A trophy with an engraving error. Funny thing that: My sainted mother won a trophy of her own for being the most improved bowler in the league, and the trophy shop at the bowling alley managed to misspell improved on her trophy. So of the Arnold Bowl trophies our family accumulated, they were 0 of 2.
At any rate, it’s kind of funny. At some point, I stopped really getting into video games. I might have been confused by the complexity of the NES controller. I haven’t really played them that much, and I spent a lot of time in 1984 last night just wandering around. Thirty years ago, playing all you wanted in a video arcade would have been a dream come true, but last night, at least until I decided to try for a high score, it seemed like it was going to be a long slog of a night.
Perhaps it’s the video game selection at 1984. I might have matriculated into the video game scene a little later than its titles skew. If it had a Double Dragon, an Ikari Warriors, or a Heavy Barrel, I’d be on it. Of course, I spent most of my time on the Arkanoid they have, which is sort of silly and embarrassing with how little skill I have at it, since I’ve got one standing here in my office less than four feet away but that I don’t play but a couple times a year.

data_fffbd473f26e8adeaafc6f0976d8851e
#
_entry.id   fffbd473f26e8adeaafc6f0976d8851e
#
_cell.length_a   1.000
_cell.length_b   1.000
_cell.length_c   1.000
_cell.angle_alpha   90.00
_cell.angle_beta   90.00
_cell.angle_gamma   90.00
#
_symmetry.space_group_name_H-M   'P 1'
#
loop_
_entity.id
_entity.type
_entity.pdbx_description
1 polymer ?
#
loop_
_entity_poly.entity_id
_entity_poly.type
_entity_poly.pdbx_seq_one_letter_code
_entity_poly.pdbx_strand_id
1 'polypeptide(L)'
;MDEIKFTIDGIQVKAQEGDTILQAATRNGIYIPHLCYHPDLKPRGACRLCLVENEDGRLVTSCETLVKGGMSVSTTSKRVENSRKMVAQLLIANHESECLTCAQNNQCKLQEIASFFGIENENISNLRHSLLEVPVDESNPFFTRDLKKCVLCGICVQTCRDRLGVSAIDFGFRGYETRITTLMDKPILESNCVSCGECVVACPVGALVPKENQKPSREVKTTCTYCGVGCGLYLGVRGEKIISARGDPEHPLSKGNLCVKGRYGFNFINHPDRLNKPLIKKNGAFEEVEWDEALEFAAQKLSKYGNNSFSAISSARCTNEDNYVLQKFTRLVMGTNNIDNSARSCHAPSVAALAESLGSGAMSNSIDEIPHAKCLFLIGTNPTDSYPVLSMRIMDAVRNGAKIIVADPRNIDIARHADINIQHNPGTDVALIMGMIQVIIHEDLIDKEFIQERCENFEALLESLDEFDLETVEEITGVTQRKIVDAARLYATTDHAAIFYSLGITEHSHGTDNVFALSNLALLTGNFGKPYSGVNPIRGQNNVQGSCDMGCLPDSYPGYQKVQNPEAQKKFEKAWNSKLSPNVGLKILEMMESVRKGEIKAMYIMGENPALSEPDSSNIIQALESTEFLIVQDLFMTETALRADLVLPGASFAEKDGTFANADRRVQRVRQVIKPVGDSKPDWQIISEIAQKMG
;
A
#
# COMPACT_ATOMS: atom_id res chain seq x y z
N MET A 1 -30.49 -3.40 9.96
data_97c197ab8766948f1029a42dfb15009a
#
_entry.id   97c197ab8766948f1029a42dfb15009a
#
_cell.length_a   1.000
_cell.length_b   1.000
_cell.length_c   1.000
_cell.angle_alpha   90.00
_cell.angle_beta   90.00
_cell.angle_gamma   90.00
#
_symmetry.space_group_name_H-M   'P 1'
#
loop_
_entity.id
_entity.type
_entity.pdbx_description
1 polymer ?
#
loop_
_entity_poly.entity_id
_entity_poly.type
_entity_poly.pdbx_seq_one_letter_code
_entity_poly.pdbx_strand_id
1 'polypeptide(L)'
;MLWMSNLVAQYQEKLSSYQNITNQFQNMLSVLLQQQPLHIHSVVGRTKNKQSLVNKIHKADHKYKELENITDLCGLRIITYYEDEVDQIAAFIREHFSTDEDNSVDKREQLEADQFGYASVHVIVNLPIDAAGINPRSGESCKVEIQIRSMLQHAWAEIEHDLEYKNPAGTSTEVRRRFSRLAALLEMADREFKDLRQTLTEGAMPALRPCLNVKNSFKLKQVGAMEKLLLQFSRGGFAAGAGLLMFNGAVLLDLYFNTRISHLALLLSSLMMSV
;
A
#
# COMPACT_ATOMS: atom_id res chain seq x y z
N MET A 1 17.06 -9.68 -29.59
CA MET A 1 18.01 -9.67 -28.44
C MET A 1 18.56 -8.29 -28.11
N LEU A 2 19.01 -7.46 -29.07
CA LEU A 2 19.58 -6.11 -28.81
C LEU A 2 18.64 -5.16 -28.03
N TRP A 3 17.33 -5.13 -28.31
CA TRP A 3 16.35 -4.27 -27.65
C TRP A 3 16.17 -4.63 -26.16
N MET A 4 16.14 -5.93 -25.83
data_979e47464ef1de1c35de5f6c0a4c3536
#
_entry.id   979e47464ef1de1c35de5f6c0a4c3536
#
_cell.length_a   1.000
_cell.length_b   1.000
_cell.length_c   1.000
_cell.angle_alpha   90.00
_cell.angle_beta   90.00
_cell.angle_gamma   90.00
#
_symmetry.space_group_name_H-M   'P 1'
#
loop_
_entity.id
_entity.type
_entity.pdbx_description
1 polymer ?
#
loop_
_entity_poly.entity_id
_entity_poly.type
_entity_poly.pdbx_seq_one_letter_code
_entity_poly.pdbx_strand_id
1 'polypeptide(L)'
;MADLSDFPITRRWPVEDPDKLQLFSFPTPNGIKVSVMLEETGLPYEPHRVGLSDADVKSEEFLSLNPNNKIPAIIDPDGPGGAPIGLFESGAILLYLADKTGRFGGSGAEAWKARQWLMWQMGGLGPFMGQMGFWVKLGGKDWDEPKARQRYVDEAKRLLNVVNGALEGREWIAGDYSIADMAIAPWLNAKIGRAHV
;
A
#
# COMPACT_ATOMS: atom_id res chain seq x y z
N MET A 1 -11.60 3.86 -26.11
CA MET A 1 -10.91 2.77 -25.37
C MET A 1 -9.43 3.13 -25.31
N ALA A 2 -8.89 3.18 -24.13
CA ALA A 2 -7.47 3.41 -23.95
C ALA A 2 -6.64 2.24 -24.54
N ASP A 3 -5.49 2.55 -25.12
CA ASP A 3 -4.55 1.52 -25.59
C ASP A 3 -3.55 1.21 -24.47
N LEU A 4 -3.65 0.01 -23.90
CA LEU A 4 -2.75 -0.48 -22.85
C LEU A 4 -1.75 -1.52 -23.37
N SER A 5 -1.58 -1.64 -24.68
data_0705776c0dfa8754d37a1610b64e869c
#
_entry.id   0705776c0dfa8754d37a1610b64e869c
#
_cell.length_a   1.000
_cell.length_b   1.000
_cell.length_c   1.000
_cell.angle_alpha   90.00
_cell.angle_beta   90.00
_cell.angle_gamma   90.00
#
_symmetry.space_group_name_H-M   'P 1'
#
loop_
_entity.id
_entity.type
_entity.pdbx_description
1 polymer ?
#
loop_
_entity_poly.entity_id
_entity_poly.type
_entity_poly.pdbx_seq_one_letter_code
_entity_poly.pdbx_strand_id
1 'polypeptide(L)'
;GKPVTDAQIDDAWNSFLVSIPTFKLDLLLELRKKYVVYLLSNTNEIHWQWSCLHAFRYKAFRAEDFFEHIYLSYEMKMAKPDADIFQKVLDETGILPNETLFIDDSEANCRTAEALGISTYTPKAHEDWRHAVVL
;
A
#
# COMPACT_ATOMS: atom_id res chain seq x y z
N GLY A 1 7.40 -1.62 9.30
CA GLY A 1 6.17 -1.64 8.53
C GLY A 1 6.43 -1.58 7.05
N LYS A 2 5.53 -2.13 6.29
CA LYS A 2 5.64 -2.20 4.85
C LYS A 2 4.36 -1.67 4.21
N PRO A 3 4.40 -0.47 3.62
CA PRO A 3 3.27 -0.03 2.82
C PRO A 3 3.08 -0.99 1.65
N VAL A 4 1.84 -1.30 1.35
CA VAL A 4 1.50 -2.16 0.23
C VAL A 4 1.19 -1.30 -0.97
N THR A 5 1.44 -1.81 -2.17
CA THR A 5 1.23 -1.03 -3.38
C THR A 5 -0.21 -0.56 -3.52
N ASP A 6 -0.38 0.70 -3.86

At any rate, BOW BEFORE MY VIDEO GAME SUPERIORITY! The trophies are only slightly better than participation trophies, BUT THEY ARE SYMBOLS OF MY PROWESS!
In other news, my beautiful wife also got a high score, but hers was for the game Joust which other people play and whose commemorative button represents actual skill and effort.
So I saw the Battery Outfitters on Campbell the other day, and as I needed some supplies, I stopped in.
I was greatly disappointed! I hoped to pick up some 105mm shells for my M119A3 and some 150mm shells for my Paladin (well, what kind of mobile artillery did you think I would own?), but all this store had was small power cells.
It’s back to the black market for me, I guess, and grizzled guys named Sergei and Michal.